Role of glutathione and its associated enzymes in multidrug-resistant human myeloma cells

William T. Bellamy, William S. Dalton, Paul Meltzer, Robert T Dorr

Research output: Contribution to journalArticle

31 Citations (Scopus)

Abstract

Multidrug resistance (MDR) is a phenomenon associated with the emergence of simultaneous cross-resistance to the cytotoxic action of a wide variety of structurally and functionally unrelated antineoplastic agents. The present study was undertaken to determine if 8226 human myeloma cells possessing the MDR phenotype had an increased ability to resist the intercalating drug doxorubicin (DOX) via glutathione-based detoxification systems. Glutathione S-tranferase (GST) was isolated by affinity chromatography, and the enzyme activity was assessed using 1-chloro-2,4-dinitrobenzene (CDNB) and glutathione (GSH) as substrates. There was no difference in overall GST activity between the sensitive and resistant cells. Using a cDNA probe (pGTSS1-2) for the human placental, anionic GST isoenzyme, no overexpression of mRNA for this isoenzyme was noted in the resistant line. When glutathione peroxidase activity (GSH-px) was assessed using either H2O2 or cumene hydroperoxide as substrate, again there was no difference in enzyme activity. Non-protein sulfhydryl (NPSH) levels were found to be elevated significantly in the resistant 8226/DOX40 subline (19.2 ± 0.1 nmol NPSH/106 cells) as compared to the drug-sensitive parental subline 8226/S (11.6 ± 1.9 nmol NPSH/106 cells) (P < 0.001). In addition, when the 8226/DOX40 cells were cultured in medium without doxorubucin, there was a consistent decline in NPSH values reaching a steady state identical to that of the 8226/S cells. However, the decrease in NPSH level was not accompanied by a change in the level of doxorubicin resistance as assessed by colony-forming assays. Depletion of glutathione by d,l-buthionine-S,R-sulfoximine had no effect on doxorubicin sensitivity in either subline. Thus, it appears that GSH-based detoxification systems are not causally involved in maintaining the MDR phenotype in 8226 human myeloma cells; rather they appear to comprise an epiphenomenon associated with the resistance selection procedure.

Original languageEnglish (US)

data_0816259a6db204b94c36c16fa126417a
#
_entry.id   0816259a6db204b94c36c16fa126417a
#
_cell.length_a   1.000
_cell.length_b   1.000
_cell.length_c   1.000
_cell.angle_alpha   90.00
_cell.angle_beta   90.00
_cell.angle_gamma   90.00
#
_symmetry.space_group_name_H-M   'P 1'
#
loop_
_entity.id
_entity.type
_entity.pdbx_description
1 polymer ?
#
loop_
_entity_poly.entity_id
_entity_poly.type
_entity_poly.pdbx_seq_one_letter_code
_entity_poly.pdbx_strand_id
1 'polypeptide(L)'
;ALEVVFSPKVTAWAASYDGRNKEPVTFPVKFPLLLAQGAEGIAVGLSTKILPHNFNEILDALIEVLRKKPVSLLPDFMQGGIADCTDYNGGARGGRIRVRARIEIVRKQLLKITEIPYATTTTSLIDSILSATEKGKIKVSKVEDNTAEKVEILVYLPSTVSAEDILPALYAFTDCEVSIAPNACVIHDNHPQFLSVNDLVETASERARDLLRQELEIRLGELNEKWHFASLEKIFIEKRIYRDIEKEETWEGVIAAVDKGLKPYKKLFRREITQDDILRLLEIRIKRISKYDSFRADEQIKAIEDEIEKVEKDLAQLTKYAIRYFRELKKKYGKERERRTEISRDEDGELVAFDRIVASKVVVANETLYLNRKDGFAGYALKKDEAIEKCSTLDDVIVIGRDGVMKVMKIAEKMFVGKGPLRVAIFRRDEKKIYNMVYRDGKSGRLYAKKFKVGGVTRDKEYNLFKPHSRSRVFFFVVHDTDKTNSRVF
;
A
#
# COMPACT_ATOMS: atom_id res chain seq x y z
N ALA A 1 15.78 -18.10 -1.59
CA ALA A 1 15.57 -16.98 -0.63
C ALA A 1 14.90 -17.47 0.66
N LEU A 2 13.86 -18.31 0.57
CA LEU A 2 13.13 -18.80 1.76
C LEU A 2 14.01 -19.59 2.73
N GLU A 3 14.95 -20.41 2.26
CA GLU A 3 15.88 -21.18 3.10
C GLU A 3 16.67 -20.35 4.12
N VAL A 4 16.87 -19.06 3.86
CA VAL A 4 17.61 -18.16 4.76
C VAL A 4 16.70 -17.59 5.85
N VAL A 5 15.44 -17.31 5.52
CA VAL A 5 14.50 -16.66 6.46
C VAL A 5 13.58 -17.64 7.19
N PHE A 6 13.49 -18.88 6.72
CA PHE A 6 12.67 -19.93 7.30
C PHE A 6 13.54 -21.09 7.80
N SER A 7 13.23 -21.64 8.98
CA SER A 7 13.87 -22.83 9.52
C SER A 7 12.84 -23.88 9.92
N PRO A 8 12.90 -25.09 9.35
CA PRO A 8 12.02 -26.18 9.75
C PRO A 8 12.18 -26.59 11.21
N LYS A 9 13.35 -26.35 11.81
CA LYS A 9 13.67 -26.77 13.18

Pages (from-to)787-793
Number of pages7
JournalBiochemical Pharmacology
Volume38
Issue number5
DOIs
StatePublished - Mar 1 1989

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Glutathione
Multiple Drug Resistance
Enzymes
Doxorubicin
Detoxification
Enzyme activity
Isoenzymes
Phenotype
Affinity chromatography
Dinitrochlorobenzene
Substrates
Glutathione Peroxidase
Affinity Chromatography
Pharmaceutical Preparations
Antineoplastic Agents
Cultured Cells
Assays
Complementary DNA
Messenger RNA

ASJC Scopus subject areas

  • Pharmacology

Cite this

Role of glutathione and its associated enzymes in multidrug-resistant human myeloma cells. / Bellamy, William T.; Dalton, William S.; Meltzer, Paul; Dorr, Robert T.

In: Biochemical Pharmacology, Vol. 38, No. 5, 01.03.1989, p. 787-793.

Research output: Contribution to journalArticle

Bellamy, William T. ; Dalton, William S. ; Meltzer, Paul ; Dorr, Robert T. / Role of glutathione and its associated enzymes in multidrug-resistant human myeloma cells. In: Biochemical Pharmacology. 1989 ; Vol. 38, No. 5. pp. 787-793.
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abstract = "Multidrug resistance (MDR) is a phenomenon associated with the emergence of simultaneous cross-resistance to the cytotoxic action of a wide variety of structurally and functionally unrelated antineoplastic agents. The present study was undertaken to determine if 8226 human myeloma cells possessing the MDR phenotype had an increased ability to resist the intercalating drug doxorubicin (DOX) via glutathione-based detoxification systems. Glutathione S-tranferase (GST) was isolated by affinity chromatography, and the enzyme activity was assessed using 1-chloro-2,4-dinitrobenzene (CDNB) and glutathione (GSH) as substrates. There was no difference in overall GST activity between the sensitive and resistant cells. Using a cDNA probe (pGTSS1-2) for the human placental, anionic GST isoenzyme, no overexpression of mRNA for this isoenzyme was noted in the resistant line. When glutathione peroxidase activity (GSH-px) was assessed using either H2O2 or cumene hydroperoxide as substrate, again there was no difference in enzyme activity. Non-protein sulfhydryl (NPSH) levels were found to be elevated significantly in the resistant 8226/DOX40 subline (19.2 ± 0.1 nmol NPSH/106 cells) as compared to the drug-sensitive parental subline 8226/S (11.6 ± 1.9 nmol NPSH/106 cells) (P < 0.001). In addition, when the 8226/DOX40 cells were cultured in medium without doxorubucin, there was a consistent decline in NPSH values reaching a steady state identical to that of the 8226/S cells. However, the decrease in NPSH level was not accompanied by a change in the level of doxorubicin resistance as assessed by colony-forming assays. Depletion of glutathione by d,l-buthionine-S,R-sulfoximine had no effect on doxorubicin sensitivity in either subline. Thus, it appears that GSH-based detoxification systems are not causally involved in maintaining the MDR phenotype in 8226 human myeloma cells; rather they appear to comprise an epiphenomenon associated with the resistance selection procedure.",
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